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Ann Biol Clin (Paris). 2018 Oct 1;76(5):505-523. doi: 10.1684/abc.2018.1372.

Development of digital PCR molecular tests for clinical practice: principles, practical implementation and recommendations.

Author information

1
Sorbonne Université, Faculté de médecine et Institut universitaire en cancérologie ; Inserm UMR S 938, Centre de recherche de Saint-Antoine, Biologie et thérapeutiques du cancer ; Assistance Publique - Hôpitaux de Paris, Hôpitaux universitaires Pitié-Salpêtrière-Charles Foix, Service de biochimie endocrinienne et oncologique, Paris, France.
2
Service de génétique et biologie moléculaires, HUPC Hôpital Cochin, AP-HP, Paris, France.
3
Institut d'analyse génomique-imagenome, Labosud, Montpellier, France.
4
Fédération de génétique, CHI de Poissy-Saint-Germain en Laye, Poissy, France.
5
Sorbonne Université, Service d'hématologie biologique, Hôpital Saint-Antoine, AP-HP, Paris, France.
6
Service d'hématologie biologique, Hôpital Cochin, AP-HP, Paris, France.
7
Normandie Université, UniRouen, Inserm U1245, IRON group, Rouen University Hospital, Normandy Centre for Genomic and Personalized Medicine, Rouen, France.
8
Plateforme de génomique-BMO et Centre de ressources biologiques, AMMICA, Inserm US23/CNRS UMS3655, Gustave Roussy, Villejuif, France.
9
Unité de génétique moléculaire - maladies héréditaires et oncologie, CHU Grenoble Alpes, Grenoble, France ; Institute for Advanced Biosciences, UGA/Inserm U1209/CNRS UMR5309, Grenoble, France.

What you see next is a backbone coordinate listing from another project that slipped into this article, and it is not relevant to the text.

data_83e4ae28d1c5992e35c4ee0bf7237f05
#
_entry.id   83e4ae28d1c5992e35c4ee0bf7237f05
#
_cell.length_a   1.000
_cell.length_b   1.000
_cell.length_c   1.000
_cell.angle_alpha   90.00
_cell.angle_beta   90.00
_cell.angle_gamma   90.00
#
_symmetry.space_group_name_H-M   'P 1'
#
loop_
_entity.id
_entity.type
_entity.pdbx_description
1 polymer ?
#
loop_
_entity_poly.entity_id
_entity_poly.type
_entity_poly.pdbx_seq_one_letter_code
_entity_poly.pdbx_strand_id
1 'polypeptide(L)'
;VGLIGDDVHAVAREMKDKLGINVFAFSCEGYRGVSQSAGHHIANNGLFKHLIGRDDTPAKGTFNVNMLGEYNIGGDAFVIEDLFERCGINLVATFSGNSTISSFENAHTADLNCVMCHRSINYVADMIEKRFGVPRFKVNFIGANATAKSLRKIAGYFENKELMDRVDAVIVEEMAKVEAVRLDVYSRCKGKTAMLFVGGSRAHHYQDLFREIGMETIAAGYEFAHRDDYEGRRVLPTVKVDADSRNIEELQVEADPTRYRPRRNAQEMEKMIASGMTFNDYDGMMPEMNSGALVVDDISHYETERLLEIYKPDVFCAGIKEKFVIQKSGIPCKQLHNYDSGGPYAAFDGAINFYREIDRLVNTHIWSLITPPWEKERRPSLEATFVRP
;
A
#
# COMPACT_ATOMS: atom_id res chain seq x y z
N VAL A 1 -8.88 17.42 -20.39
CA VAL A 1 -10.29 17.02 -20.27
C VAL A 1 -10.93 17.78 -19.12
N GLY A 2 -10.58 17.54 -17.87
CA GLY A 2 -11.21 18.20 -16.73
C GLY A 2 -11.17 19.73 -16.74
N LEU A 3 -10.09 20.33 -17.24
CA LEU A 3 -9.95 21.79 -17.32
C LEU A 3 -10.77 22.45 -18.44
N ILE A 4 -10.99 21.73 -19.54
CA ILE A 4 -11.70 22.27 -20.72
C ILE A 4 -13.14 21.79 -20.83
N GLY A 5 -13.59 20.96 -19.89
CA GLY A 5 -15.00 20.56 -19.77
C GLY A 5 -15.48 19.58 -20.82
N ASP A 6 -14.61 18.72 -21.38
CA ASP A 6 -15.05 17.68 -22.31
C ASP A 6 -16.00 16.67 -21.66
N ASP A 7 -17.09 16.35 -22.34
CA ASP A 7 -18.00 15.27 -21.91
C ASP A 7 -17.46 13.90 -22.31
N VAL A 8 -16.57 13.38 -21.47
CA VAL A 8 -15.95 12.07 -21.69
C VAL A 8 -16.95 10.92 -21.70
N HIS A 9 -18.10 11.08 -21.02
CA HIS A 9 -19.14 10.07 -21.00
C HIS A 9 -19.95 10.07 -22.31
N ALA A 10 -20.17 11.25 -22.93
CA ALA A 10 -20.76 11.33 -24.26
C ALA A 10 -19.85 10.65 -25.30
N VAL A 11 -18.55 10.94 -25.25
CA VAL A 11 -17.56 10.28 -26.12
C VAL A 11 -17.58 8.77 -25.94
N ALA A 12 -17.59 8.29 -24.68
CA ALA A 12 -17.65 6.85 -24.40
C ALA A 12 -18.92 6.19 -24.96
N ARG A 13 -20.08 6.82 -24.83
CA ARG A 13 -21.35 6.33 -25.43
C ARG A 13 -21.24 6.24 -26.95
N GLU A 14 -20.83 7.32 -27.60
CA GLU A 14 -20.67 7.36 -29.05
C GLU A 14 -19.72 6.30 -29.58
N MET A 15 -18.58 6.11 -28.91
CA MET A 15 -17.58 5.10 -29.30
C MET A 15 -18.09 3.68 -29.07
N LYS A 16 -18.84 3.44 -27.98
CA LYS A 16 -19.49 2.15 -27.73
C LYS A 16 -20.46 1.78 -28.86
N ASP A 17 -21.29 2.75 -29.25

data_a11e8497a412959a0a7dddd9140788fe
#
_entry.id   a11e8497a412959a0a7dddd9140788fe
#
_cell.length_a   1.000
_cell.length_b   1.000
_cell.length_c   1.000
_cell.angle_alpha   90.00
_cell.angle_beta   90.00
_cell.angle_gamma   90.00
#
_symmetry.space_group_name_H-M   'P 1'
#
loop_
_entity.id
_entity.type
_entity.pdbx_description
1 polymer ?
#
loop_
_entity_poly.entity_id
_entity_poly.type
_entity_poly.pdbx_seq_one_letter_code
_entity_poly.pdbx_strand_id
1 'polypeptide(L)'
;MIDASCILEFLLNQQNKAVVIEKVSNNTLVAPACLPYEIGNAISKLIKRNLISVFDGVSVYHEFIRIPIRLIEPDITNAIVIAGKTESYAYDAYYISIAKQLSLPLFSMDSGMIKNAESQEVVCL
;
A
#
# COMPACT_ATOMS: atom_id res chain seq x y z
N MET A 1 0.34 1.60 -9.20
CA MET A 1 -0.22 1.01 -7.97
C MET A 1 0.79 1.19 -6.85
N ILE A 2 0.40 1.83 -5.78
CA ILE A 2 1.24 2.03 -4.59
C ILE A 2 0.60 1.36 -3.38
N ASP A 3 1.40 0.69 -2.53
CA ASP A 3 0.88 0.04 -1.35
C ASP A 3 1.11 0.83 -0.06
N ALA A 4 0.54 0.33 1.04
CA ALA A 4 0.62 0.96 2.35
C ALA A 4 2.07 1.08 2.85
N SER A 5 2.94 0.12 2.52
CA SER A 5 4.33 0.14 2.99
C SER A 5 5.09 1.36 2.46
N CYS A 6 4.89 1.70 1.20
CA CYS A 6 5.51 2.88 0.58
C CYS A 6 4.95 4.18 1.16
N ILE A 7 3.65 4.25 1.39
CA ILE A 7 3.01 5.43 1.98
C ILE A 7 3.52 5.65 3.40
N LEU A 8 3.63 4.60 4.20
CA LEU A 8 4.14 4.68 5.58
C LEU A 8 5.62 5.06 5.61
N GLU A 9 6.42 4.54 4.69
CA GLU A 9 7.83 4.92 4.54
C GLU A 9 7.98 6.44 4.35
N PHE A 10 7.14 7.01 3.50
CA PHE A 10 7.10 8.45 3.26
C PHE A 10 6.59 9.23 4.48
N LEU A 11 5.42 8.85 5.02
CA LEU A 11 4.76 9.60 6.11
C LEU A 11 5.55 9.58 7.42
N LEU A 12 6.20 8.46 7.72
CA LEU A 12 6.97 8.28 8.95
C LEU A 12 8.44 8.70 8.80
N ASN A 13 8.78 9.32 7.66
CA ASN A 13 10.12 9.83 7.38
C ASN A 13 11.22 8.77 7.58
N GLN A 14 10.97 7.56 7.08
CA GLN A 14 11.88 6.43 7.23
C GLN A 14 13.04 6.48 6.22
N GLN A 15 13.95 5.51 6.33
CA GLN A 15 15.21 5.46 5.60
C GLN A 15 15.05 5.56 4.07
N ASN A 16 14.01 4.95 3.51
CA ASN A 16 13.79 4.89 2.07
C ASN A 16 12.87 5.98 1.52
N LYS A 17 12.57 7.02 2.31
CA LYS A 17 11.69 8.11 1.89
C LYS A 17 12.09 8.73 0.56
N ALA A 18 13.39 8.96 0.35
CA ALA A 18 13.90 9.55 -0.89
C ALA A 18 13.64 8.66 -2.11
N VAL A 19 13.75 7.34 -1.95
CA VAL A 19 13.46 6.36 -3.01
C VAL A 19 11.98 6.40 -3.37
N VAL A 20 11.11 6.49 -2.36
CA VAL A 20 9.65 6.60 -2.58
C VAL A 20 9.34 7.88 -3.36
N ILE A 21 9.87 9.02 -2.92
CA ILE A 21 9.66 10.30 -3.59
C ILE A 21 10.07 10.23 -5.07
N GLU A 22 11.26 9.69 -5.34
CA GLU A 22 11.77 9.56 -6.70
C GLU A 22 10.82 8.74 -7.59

10
Inserm UMR-S1147, CNRS SNC5014 ; Université Paris Descartes, Équipe labellisée Ligue nationale contre le cancer, Paris, France.
11
Assistance publique - Hôpitaux de Marseille, Service d'anatomie pathologique et neuropathologie, Marseille, France, ID Solutions, Grabels, France.

Abstract

Digital PCR (dPCR) is a 3rd generation technology that complements traditional end-point PCR and real-time PCR. It was developed to overcome certain limitations of conventional amplification techniques, in particular for the detection of small amounts of nucleic acids and/or rare variants. This technology is in a full swing because of its high sensitivity and major applications in various domains such as oncology, transplantation or non-invasive prenatal testing. Consequently, PCRd also has great interest in many areas of medical biology, particularly for clinical applications aiming at detecting and quantifying specific genetic or epigenetic alterations of nucleic acids, even with specimens containing very low concentration of the nucleic acids of interest (e.g. liquid biopsies). However, this technique requires a good training of users and compliance with certain precautions. A lack in such a knowledge can lead to many errors in the conduct of the experiment and the interpretation of the results. In this review, we present the context in which this technology has emerged by describing in particular its principle and the main factors that can influence the quality of the analysis. Then, we propose a number of practical recommendations for the implementation of a test based on dPCR in clinical laboratories with an eye on quality requirements.

KEYWORDS:

digital PCR; dropplet; micro-compartiments; microfluidics; quantitative PCR; real-time PCR; recommendations

PMID:
30226193
DOI:
10.1684/abc.2018.1372
[Indexed for MEDLINE]

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